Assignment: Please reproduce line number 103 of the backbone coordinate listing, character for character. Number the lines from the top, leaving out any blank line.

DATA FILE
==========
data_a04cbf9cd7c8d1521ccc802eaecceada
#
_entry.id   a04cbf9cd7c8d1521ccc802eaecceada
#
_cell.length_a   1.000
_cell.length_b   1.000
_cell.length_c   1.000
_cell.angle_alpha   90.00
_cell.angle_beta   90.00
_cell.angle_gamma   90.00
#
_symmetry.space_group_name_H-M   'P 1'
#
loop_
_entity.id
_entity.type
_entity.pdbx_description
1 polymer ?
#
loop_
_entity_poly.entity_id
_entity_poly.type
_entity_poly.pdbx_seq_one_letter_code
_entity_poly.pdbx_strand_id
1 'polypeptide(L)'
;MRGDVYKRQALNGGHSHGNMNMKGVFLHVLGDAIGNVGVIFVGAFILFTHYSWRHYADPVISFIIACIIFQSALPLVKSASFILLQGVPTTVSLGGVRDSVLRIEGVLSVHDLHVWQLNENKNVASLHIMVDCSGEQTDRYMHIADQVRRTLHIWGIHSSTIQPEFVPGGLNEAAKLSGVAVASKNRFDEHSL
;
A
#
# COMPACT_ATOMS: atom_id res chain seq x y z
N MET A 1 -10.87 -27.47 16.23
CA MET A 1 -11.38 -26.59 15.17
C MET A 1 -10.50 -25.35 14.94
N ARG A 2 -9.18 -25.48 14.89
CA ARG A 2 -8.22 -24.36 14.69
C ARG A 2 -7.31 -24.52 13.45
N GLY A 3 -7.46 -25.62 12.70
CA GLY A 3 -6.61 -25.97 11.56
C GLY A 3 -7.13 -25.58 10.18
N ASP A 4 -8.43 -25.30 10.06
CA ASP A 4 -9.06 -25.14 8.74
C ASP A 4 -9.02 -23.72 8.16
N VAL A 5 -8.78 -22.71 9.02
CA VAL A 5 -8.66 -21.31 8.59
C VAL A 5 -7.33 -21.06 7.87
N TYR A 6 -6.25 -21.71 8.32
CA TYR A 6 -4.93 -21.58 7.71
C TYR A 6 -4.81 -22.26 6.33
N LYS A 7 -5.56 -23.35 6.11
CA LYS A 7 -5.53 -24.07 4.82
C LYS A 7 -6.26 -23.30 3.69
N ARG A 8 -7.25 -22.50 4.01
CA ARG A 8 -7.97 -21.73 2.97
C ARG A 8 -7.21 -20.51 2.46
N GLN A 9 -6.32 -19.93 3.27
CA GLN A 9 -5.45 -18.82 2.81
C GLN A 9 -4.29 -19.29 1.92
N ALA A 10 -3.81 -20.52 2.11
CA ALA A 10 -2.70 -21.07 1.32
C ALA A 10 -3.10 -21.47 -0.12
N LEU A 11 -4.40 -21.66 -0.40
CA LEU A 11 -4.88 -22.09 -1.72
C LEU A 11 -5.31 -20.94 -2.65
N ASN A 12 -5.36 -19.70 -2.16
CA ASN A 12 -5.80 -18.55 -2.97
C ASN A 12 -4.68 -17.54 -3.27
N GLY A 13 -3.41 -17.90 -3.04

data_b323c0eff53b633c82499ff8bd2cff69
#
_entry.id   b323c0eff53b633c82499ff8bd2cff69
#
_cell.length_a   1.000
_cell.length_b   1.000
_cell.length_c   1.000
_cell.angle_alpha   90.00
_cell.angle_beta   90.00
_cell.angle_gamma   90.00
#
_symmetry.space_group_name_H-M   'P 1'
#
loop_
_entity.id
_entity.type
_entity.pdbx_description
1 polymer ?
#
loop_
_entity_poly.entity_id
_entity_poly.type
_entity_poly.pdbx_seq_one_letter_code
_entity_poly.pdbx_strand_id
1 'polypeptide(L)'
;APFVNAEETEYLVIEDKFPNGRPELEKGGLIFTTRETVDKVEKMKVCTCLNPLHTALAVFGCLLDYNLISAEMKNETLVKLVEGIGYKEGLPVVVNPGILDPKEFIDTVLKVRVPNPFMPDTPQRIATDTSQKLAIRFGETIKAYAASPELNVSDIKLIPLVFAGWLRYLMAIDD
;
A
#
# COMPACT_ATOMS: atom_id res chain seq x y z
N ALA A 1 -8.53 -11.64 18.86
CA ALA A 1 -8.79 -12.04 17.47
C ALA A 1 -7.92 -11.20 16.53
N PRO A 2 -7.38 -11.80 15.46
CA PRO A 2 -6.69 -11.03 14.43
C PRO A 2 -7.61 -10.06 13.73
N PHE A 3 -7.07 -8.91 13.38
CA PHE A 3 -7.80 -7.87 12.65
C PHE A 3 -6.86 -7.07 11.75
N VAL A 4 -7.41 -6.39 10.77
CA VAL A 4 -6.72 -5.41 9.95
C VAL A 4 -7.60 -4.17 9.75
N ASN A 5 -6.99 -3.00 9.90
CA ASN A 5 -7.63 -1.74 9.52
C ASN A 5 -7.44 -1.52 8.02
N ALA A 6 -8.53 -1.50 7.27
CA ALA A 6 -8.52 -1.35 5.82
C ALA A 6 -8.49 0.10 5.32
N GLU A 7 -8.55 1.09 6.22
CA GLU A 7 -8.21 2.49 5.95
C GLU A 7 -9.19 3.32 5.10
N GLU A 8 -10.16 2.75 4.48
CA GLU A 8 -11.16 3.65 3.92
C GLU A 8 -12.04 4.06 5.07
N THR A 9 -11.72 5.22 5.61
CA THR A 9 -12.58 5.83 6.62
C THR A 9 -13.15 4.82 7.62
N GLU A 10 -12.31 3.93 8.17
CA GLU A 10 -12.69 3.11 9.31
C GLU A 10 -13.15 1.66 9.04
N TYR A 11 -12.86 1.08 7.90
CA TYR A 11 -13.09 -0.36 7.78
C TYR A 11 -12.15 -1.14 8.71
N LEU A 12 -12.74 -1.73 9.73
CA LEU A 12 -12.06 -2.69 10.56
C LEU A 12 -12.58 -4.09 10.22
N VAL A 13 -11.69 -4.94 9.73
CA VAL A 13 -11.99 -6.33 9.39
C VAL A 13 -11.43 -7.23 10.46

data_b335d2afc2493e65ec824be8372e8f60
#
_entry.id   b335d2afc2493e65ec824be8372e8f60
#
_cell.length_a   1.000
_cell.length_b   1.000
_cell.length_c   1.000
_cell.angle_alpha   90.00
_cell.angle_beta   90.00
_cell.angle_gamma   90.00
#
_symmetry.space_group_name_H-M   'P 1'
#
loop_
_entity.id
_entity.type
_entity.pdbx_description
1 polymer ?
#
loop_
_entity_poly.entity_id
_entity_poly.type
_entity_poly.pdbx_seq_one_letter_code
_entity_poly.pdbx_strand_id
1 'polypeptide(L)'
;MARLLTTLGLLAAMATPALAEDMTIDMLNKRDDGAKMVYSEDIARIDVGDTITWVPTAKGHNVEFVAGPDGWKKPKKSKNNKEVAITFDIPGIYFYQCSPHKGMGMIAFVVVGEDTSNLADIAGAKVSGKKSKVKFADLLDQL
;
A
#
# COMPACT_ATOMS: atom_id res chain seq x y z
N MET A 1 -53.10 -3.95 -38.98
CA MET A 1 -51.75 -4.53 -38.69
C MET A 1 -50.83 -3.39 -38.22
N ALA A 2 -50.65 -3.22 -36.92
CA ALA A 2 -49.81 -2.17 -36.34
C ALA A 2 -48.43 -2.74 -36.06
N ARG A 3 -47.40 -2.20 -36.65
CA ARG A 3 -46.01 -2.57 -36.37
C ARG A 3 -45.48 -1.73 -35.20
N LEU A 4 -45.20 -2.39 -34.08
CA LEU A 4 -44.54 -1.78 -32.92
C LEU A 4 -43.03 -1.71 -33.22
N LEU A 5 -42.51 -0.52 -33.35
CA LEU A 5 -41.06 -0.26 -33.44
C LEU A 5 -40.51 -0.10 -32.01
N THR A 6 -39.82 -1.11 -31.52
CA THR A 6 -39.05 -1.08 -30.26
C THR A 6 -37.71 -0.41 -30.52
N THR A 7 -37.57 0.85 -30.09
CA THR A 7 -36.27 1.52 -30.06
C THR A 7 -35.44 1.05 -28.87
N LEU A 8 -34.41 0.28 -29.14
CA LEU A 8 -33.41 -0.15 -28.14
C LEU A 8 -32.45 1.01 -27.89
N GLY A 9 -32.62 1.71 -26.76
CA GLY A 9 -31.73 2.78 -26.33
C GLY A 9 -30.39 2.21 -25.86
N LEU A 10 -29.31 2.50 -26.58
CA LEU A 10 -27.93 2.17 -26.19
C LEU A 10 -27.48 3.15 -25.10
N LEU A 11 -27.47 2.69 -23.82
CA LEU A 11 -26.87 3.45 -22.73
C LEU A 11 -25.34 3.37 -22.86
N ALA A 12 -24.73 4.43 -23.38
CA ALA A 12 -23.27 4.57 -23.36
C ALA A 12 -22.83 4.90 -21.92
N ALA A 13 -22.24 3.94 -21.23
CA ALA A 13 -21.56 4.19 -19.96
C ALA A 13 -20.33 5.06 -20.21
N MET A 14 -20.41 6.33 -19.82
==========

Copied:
C PRO A 2 -7.61 -10.06 13.73